After a year of courting, the Marlins finally acquired 3B Mike Lowell from the New York Yankees. In exchange, the Marlins paid a heavy price by sending Eddie Yarnell, Mark Johnson, and Todd Noel. All three are pitchers.
Yarnell, a left from Coral Springs, was originally acquired in the Piazza trade from the Mets. Johnson was acquired in the Alou trade and Noel was acquired in the Felix Heredia trade. Lowell is a power hitting third baseman, considered the top prospect in the Yankees organization. He was the key name circulated when the Yankees tried to acquire Randy Johnson (Lowell was then supposed to be traded to the Marlins for Louis Castillo), but that fell through. Lowell spent most of last season in AAA where he hit .304 with 26 homers and 99 RBIs. He had 15 at bats for the major league team and he had 4 hits. The 24 year old right handed hitter will wear number 28 and live in Coral Gables, where he grew up. He was a college All-American at Florida International University.
Lowell will be given the opportunity to win the starting job from Kevin Orie.
The Marlins have invited 19 players to spring training as non-roster invitees. The 19 are: Hector Almonte (P), Bruce Aven (OF), Fletcher Bates (OF), Chris Clapinski (IF), Archie Corbin (P), Benji Gil (SS), Lionel Hastings (C), Tim Hyers (IF), Kevin Millar (IF), Chris Norton (C), Pablo Ozuna (SS), Dario Perez (P), Ryan Robertson (C), Bobby Rodgers (P), John Roskos (C), Dennis Springer (P), Rob Stanifer (P), Darond Stovall (OF), and Ed Yarnall (P). The first full squad work-out is scheduled for February 26. The Marlins expect 58 players in camp.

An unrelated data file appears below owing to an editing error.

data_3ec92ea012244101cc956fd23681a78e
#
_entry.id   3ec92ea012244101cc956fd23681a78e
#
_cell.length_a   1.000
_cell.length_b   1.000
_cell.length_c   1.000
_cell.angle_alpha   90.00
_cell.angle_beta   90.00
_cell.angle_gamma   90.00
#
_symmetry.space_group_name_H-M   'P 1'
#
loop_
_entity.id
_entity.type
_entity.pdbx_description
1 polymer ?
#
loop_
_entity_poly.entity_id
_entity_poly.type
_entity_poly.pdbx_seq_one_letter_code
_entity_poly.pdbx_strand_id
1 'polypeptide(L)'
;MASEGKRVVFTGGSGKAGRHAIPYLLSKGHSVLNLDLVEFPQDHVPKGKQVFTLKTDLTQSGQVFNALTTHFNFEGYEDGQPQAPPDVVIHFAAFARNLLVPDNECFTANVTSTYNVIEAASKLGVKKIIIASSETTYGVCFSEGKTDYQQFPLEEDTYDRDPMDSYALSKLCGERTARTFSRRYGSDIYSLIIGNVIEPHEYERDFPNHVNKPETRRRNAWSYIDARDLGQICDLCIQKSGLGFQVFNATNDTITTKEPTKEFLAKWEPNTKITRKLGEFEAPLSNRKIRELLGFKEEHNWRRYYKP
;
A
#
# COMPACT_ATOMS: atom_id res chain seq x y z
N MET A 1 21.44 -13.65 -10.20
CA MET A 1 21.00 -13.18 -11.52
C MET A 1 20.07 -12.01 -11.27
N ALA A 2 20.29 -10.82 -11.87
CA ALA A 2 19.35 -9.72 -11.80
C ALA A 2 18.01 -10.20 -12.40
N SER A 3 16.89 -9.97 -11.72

Josh Booty, a former first round pick, star high school quarterback, and opening day third baseman has been given a release from his contract. Booty, signed a lucrative contract including a $1.6 million signing bonus. But the contract explicitly stated that Booty may not play football. After a failing minor league career, the Marlins have released Booty from his contract so he can play football at LSU. The only condition is that the Marlins own his right, should he choose to play baseball in the future.
In a first validation of John Henry’s committment to succeed, the Marlins signed Cliff Floyd to a 4 year $19 milllion contract. Floyd was the team’s best player last year and many believe he will develop into a superstar. Floyd becomes the second highest paid Marlin (second to Alex Fernandez). Floyd will earn $2.5 million this season, $4.5 million in 2000, $5.5 million in 2001 and $6.5 million in 2002.